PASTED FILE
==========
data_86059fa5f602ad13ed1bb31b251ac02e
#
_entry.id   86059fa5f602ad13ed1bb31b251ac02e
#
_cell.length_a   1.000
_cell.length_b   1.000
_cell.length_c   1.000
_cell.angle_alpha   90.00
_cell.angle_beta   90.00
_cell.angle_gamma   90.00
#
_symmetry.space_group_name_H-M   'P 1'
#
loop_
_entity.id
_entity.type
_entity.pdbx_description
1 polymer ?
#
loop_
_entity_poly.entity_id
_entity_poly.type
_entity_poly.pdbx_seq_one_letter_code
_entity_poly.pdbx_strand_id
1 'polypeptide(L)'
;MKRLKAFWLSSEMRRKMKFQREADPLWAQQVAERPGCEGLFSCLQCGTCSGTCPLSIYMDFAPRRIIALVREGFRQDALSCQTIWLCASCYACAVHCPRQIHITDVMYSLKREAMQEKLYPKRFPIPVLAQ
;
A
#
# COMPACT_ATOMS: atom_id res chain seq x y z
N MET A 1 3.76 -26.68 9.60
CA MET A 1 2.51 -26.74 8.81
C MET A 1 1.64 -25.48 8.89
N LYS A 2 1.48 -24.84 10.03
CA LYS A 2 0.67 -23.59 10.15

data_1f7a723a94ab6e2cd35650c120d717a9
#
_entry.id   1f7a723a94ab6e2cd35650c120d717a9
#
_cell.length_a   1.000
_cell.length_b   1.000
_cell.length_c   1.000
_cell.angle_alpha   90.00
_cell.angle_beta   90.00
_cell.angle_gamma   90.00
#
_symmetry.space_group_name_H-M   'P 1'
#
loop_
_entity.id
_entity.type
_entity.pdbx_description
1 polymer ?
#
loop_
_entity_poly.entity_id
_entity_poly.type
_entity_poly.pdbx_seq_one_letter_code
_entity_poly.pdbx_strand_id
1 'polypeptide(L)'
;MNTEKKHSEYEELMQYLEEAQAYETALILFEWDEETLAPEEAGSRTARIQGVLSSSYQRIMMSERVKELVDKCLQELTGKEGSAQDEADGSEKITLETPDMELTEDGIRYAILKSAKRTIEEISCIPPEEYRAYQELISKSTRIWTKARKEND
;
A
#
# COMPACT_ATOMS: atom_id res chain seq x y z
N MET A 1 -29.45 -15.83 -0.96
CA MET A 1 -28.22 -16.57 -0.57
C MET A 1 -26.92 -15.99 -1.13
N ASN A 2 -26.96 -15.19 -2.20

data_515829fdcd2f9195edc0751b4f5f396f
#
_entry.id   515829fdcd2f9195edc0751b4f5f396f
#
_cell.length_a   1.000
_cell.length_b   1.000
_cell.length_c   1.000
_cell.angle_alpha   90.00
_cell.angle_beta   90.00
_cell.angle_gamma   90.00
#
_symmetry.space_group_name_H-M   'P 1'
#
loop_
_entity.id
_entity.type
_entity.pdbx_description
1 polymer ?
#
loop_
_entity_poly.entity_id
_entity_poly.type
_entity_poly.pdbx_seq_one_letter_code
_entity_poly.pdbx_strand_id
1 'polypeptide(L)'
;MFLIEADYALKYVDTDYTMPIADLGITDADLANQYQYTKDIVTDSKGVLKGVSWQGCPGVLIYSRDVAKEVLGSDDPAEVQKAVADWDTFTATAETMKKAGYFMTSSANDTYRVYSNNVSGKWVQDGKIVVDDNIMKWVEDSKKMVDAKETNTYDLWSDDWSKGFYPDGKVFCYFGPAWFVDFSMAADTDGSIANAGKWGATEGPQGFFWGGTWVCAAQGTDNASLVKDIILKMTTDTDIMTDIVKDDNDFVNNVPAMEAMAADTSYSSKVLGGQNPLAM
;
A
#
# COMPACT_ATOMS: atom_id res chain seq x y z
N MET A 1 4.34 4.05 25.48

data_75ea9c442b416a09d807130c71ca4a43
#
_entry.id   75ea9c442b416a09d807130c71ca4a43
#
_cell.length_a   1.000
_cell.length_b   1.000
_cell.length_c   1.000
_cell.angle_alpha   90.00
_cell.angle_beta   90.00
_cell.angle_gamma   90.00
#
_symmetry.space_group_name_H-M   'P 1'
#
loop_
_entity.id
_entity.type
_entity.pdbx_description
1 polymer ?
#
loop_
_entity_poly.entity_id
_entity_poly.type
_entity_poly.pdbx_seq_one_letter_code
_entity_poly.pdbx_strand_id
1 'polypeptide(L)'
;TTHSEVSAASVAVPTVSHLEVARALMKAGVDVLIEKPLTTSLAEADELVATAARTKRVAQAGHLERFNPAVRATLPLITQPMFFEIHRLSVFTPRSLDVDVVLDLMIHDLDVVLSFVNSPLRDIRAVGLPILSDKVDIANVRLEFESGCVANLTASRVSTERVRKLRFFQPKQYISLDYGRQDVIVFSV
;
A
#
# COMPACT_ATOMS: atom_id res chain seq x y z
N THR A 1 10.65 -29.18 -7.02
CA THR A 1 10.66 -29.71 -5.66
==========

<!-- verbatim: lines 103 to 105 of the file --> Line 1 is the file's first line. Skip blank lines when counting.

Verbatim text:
_entry.id   75ea9c442b416a09d807130c71ca4a43
#
_cell.length_a   1.000